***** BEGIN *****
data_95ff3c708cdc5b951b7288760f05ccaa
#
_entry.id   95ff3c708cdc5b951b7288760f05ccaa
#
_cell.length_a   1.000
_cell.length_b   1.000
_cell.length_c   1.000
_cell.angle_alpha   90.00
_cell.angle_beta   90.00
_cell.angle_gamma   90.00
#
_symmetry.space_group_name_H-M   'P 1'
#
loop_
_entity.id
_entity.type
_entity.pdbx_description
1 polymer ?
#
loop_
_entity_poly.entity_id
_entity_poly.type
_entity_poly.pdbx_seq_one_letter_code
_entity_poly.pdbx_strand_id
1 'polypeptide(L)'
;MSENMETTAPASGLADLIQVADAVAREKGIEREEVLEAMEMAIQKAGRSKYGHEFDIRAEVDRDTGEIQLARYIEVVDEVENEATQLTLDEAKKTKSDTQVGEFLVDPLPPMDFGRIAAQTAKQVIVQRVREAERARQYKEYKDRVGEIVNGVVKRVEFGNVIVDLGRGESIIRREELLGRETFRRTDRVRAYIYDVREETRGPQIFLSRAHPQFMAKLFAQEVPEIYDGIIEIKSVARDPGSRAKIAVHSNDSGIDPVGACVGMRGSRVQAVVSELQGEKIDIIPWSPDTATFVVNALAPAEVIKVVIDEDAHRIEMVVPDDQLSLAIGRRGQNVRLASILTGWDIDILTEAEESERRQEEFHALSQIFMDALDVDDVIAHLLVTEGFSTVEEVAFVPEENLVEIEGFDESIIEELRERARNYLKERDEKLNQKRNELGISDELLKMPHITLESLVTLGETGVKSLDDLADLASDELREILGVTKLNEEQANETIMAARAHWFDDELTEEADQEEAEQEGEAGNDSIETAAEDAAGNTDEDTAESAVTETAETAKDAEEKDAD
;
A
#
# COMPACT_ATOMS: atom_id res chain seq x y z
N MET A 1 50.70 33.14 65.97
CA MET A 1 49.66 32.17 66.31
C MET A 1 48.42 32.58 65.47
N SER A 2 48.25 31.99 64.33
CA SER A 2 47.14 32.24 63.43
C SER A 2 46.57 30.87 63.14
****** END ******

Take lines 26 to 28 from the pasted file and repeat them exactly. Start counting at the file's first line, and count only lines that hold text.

;MSENMETTAPASGLADLIQVADAVAREKGIEREEVLEAMEMAIQKAGRSKYGHEFDIRAEVDRDTGEIQLARYIEVVDEVENEATQLTLDEAKKTKSDTQVGEFLVDPLPPMDFGRIAAQTAKQVIVQRVREAERARQYKEYKDRVGEIVNGVVKRVEFGNVIVDLGRGESIIRREELLGRETFRRTDRVRAYIYDVREETRGPQIFLSRAHPQFMAKLFAQEVPEIYDGIIEIKSVARDPGSRAKIAVHSNDSGIDPVGACVGMRGSRVQAVVSELQGEKIDIIPWSPDTATFVVNALAPAEVIKVVIDEDAHRIEMVVPDDQLSLAIGRRGQNVRLASILTGWDIDILTEAEESERRQEEFHALSQIFMDALDVDDVIAHLLVTEGFSTVEEVAFVPEENLVEIEGFDESIIEELRERARNYLKERDEKLNQKRNELGISDELLKMPHITLESLVTLGETGVKSLDDLADLASDELREILGVTKLNEEQANETIMAARAHWFDDELTEEADQEEAEQEGEAGNDSIETAAEDAAGNTDEDTAESAVTETAETAKDAEEKDAD
;
A